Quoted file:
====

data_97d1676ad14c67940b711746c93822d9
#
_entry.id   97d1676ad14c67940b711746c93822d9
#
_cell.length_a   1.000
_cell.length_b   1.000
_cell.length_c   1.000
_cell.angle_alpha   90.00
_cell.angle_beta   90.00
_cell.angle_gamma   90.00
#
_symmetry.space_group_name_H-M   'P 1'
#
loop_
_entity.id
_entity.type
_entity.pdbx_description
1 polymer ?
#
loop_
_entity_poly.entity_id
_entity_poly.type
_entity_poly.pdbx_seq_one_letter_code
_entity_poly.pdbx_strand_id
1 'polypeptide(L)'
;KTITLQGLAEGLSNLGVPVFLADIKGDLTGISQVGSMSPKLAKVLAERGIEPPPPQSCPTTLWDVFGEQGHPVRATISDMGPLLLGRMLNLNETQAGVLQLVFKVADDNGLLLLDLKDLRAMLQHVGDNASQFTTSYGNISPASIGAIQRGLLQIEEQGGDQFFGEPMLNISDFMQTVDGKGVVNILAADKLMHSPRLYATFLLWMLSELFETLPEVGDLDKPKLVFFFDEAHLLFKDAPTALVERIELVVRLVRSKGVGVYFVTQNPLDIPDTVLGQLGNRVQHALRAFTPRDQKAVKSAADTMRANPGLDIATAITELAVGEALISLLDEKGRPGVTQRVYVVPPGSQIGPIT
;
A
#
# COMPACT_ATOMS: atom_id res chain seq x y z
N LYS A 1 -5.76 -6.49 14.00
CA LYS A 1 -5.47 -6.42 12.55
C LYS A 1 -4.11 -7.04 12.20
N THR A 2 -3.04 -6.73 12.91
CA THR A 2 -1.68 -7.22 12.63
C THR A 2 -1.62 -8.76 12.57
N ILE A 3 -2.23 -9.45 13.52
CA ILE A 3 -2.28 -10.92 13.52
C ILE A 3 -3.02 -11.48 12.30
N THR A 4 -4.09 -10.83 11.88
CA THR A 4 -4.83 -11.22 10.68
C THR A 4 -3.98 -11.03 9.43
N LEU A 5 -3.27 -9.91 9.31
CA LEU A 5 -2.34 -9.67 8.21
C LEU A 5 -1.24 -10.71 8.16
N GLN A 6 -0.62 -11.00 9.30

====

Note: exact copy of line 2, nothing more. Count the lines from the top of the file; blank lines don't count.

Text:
#